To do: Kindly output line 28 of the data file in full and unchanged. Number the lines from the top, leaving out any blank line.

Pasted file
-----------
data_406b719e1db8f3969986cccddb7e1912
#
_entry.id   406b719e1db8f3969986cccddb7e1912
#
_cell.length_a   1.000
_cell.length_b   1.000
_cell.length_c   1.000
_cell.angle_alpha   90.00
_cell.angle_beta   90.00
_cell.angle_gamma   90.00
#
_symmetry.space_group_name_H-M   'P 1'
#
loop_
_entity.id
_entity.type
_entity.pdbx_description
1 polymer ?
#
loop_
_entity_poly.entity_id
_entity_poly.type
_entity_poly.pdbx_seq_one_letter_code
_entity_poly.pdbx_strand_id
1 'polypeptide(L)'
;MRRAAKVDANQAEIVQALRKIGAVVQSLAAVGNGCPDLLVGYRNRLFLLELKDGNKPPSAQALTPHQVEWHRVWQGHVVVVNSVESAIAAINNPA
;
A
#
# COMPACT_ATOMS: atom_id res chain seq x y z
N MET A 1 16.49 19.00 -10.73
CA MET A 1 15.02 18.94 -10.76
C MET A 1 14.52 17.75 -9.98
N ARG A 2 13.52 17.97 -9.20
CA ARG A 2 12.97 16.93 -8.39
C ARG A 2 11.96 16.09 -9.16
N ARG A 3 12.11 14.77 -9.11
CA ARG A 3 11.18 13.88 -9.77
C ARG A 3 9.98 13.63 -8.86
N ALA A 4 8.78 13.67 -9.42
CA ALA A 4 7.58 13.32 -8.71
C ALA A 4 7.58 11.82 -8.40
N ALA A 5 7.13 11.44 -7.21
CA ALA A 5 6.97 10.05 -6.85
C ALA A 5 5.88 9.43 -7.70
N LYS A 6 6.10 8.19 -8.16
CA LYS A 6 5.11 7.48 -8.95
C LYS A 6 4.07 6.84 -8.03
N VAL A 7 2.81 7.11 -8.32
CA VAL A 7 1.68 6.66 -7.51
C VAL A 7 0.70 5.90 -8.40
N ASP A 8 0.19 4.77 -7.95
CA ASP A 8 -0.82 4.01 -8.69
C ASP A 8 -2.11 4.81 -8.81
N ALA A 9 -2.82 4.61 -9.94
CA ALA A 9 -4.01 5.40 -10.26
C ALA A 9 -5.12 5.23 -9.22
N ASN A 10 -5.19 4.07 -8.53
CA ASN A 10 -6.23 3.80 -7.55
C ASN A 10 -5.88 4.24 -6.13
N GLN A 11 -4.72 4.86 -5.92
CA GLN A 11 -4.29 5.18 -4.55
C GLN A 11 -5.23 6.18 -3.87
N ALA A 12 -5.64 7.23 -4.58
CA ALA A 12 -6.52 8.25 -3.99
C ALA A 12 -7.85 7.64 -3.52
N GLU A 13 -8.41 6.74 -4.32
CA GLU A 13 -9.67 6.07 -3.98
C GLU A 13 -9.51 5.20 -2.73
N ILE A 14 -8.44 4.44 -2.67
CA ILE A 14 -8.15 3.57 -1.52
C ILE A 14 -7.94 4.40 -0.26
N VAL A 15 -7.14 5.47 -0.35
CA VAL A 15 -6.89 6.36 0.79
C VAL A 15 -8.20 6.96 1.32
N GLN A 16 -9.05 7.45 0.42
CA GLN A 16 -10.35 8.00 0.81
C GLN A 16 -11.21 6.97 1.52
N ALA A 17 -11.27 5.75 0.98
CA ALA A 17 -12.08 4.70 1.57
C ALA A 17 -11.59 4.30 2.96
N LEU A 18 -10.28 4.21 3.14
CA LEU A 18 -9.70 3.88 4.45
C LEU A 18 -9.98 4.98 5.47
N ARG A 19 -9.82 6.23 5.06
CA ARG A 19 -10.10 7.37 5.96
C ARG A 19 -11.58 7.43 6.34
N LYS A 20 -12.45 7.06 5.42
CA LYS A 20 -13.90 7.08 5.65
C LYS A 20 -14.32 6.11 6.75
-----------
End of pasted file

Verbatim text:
A